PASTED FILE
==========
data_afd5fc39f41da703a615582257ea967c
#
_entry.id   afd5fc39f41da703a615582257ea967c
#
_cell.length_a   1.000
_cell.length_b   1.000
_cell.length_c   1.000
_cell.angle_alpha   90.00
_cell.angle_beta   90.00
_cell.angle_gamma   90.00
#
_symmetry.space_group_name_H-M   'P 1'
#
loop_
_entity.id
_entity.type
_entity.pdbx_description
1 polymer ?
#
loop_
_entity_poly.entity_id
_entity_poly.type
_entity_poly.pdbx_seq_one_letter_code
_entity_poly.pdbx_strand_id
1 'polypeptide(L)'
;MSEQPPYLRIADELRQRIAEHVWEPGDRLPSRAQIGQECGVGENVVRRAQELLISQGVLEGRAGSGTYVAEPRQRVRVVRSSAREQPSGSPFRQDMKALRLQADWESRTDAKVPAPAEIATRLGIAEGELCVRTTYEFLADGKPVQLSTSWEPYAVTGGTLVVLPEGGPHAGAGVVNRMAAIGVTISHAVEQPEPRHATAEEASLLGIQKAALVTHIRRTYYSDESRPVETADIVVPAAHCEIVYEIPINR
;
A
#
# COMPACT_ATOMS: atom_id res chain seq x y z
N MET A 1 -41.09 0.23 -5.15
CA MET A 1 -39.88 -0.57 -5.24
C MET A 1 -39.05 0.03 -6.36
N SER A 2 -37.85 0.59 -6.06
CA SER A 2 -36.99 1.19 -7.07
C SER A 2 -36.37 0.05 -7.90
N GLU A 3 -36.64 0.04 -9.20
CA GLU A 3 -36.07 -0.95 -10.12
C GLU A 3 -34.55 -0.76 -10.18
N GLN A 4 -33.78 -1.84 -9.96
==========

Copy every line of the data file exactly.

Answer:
data_afd5fc39f41da703a615582257ea967c
#
_entry.id   afd5fc39f41da703a615582257ea967c
#
_cell.length_a   1.000
_cell.length_b   1.000
_cell.length_c   1.000
_cell.angle_alpha   90.00
_cell.angle_beta   90.00
_cell.angle_gamma   90.00
#
_symmetry.space_group_name_H-M   'P 1'
#
loop_
_entity.id
_entity.type
_entity.pdbx_description
1 polymer ?
#
loop_
_entity_poly.entity_id
_entity_poly.type
_entity_poly.pdbx_seq_one_letter_code
_entity_poly.pdbx_strand_id
1 'polypeptide(L)'
;MSEQPPYLRIADELRQRIAEHVWEPGDRLPSRAQIGQECGVGENVVRRAQELLISQGVLEGRAGSGTYVAEPRQRVRVVRSSAREQPSGSPFRQDMKALRLQADWESRTDAKVPAPAEIATRLGIAEGELCVRTTYEFLADGKPVQLSTSWEPYAVTGGTLVVLPEGGPHAGAGVVNRMAAIGVTISHAVEQPEPRHATAEEASLLGIQKAALVTHIRRTYYSDESRPVETADIVVPAAHCEIVYEIPINR
;
A
#
# COMPACT_ATOMS: atom_id res chain seq x y z
N MET A 1 -41.09 0.23 -5.15
CA MET A 1 -39.88 -0.57 -5.24
C MET A 1 -39.05 0.03 -6.36
N SER A 2 -37.85 0.59 -6.06
CA SER A 2 -36.99 1.19 -7.07
C SER A 2 -36.37 0.05 -7.90
N GLU A 3 -36.64 0.04 -9.20
CA GLU A 3 -36.07 -0.95 -10.12
C GLU A 3 -34.55 -0.76 -10.18
N GLN A 4 -33.78 -1.84 -9.96